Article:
The Dallas ransomware attack exposed private data for thousands of people. Now what?
The ransomware attack announced by the city of Dallas in May compromised the personal data of at least 26,212 people. The mandatory report the city sent to the attorney general’s office earlier this month — made public Aug. 7 — revealed information compromised in the breach included names, addresses, Social Security numbers, medical records and more.
Affected city employees said they received letters giving notice of the personal data leak and offering free credit monitoring and identity theft insurance for two years.
Murat Kantarcioglu is a computer science professor at the University of Texas at Dallas and director of the school's Data Security and Privacy Lab. He's studied security and privacy issues in relation to data mining, machine learning, data security and health care.
He spoke with KERA about some of the long-term effects this cyberattack might have on the tens of thousands of people affected.
This interview has been edited for length and clarity.
Can you talk about the motivation behind getting this kind of information and what effect this can have on a person who's had their information taken?
Kantarcioglu: The hacker group may want to sell this data or leverage this data for identity theft and/or other cyber crimes. So therefore, mainly there is a motivation for making money out of this data.
In some scenarios, depending on the local government type and so on, the data itself may be valuable to foreign governments. For example, you will know all the police officers — maybe their addresses, you know, that may give you some advantage with respect to the city's posture for certain type of things. So, that information may be valuable, again, for various purposes.
City officials confirmed they knew personal information could have been accessed in the breach as early as mid-June. Can you explain from a cybersecurity standpoint why the city might be cautious with the info that it gives out to other governments as well as to the public?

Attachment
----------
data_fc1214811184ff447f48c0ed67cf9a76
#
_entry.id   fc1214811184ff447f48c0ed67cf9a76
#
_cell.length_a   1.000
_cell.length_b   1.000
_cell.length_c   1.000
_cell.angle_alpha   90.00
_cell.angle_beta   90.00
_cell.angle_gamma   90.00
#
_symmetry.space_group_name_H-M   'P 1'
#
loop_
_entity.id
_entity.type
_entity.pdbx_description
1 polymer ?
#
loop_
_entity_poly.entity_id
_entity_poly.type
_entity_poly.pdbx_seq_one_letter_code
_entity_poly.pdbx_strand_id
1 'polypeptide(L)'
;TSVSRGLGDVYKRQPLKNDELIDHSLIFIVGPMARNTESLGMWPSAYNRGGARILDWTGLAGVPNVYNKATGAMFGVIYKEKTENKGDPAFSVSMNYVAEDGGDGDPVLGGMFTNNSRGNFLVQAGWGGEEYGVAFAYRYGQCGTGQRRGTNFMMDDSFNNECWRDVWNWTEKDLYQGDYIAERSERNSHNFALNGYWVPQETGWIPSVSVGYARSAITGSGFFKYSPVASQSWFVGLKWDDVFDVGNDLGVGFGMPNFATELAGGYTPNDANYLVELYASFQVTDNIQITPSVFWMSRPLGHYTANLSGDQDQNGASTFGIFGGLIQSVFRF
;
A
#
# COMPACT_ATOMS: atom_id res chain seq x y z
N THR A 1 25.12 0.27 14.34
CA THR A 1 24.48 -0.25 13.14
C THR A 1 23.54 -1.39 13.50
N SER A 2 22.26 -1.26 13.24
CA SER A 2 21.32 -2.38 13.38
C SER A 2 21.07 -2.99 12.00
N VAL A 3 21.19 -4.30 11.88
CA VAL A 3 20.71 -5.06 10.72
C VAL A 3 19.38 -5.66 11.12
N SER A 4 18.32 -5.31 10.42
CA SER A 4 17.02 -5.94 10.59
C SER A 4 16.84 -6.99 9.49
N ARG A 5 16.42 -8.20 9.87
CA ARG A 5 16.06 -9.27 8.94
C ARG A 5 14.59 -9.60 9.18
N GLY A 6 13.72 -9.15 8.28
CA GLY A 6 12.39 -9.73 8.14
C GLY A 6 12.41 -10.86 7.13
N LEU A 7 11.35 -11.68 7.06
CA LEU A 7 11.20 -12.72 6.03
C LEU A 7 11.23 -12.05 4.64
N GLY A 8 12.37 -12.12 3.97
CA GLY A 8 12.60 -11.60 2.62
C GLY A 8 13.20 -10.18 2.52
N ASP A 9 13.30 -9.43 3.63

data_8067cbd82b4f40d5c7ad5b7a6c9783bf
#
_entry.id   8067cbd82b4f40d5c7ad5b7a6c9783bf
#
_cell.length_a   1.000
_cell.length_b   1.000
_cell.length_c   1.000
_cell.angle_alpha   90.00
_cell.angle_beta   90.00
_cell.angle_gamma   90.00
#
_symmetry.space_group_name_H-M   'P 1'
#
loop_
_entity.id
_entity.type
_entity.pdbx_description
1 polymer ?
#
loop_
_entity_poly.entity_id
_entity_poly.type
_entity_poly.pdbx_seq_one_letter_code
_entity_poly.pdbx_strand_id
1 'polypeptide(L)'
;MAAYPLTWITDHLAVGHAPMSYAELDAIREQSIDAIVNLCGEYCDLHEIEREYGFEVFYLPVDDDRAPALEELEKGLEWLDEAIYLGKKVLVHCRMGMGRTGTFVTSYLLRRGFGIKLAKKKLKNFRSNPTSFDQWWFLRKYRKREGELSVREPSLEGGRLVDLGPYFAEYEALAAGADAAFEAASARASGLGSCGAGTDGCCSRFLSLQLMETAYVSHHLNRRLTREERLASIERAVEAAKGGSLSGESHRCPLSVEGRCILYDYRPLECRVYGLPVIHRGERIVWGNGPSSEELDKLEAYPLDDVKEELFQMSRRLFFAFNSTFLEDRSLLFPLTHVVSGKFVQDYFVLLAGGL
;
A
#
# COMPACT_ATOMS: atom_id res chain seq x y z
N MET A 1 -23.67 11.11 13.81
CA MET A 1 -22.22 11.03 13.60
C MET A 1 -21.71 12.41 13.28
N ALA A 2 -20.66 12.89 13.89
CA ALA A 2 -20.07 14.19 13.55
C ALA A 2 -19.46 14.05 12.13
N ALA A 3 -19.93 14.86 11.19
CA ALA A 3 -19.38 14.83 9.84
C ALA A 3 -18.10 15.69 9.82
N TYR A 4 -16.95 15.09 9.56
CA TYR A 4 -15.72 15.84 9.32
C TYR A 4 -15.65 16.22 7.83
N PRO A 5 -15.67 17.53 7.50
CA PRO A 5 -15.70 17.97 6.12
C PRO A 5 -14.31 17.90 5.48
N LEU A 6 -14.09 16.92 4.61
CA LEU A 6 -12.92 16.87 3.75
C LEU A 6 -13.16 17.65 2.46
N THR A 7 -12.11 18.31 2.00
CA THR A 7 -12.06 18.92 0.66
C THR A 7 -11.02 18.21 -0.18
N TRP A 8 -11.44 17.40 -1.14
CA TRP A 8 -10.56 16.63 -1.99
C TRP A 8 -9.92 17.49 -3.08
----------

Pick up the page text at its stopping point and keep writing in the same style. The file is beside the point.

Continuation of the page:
Kantarcioglu: First of all, of course, if you disclose this information publicly, then the hackers or attackers are aware of the fact that you know what they have done. So, you may take time to disclose it so that you can understand the extent of the attack.
And the second thing is that you may want to wait and analyze all the systems, logs, etc. so that you are absolutely sure that the attack happened and you know whose data has been stolen, because at least there's this argument that you don't want to prematurely warn people or prematurely go to them and say that your data has been hacked. If it hasn't been, then you would cause an unnecessary, maybe, concern in those notified people. So, there is the argument that you may want to take your time to make sure that the data has been leaked.
But a lot of people are still saying that they wish the city had been more transparent about what was going on, what information was leaked. The city sent a letter to city employees, making them aware of what personal information of theirs had been breached, giving them free credit monitoring through Equifax. But a lot of people are calling for more. What is it that the city can be doing more to prevent something like this from happening — especially on this scale — again?
Kantarcioglu: To me, based on the previous report, more investment in the technology process and the people education seems to be needed going forward. And because of the personal nature of this data, it may be easier to claim to someone, maybe you are calling from the insurance company because you can say that, "Oh, with respect to your operation two years ago, your COVID diagnosis done six months back, we realized this and that." So, this data could be really valuable for hackers for some time, maybe even longer than two years.
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